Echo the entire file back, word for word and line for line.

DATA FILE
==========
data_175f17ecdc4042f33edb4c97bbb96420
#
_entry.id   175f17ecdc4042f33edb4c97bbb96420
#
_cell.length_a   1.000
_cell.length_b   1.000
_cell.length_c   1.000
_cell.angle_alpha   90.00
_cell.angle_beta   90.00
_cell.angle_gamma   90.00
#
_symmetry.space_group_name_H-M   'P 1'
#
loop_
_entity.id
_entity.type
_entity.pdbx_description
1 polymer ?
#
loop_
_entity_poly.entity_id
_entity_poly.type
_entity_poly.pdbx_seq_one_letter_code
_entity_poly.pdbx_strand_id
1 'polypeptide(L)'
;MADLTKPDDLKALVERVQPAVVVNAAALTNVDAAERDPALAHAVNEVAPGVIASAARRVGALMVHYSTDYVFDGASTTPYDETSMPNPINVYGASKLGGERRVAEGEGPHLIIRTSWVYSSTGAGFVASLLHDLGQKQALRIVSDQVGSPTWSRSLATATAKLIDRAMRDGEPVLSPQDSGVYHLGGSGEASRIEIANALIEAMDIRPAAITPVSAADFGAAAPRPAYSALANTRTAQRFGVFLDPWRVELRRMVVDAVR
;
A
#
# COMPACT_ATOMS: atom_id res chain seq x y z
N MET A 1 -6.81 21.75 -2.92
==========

data_175f17ecdc4042f33edb4c97bbb96420
#
_entry.id   175f17ecdc4042f33edb4c97bbb96420
#
_cell.length_a   1.000
_cell.length_b   1.000
_cell.length_c   1.000
_cell.angle_alpha   90.00
_cell.angle_beta   90.00
_cell.angle_gamma   90.00
#
_symmetry.space_group_name_H-M   'P 1'
#
loop_
_entity.id
_entity.type
_entity.pdbx_description
1 polymer ?
#
loop_
_entity_poly.entity_id
_entity_poly.type
_entity_poly.pdbx_seq_one_letter_code
_entity_poly.pdbx_strand_id
1 'polypeptide(L)'
;MADLTKPDDLKALVERVQPAVVVNAAALTNVDAAERDPALAHAVNEVAPGVIASAARRVGALMVHYSTDYVFDGASTTPYDETSMPNPINVYGASKLGGERRVAEGEGPHLIIRTSWVYSSTGAGFVASLLHDLGQKQALRIVSDQVGSPTWSRSLATATAKLIDRAMRDGEPVLSPQDSGVYHLGGSGEASRIEIANALIEAMDIRPAAITPVSAADFGAAAPRPAYSALANTRTAQRFGVFLDPWRVELRRMVVDAVR
;
A
#
# COMPACT_ATOMS: atom_id res chain seq x y z
N MET A 1 -6.81 21.75 -2.92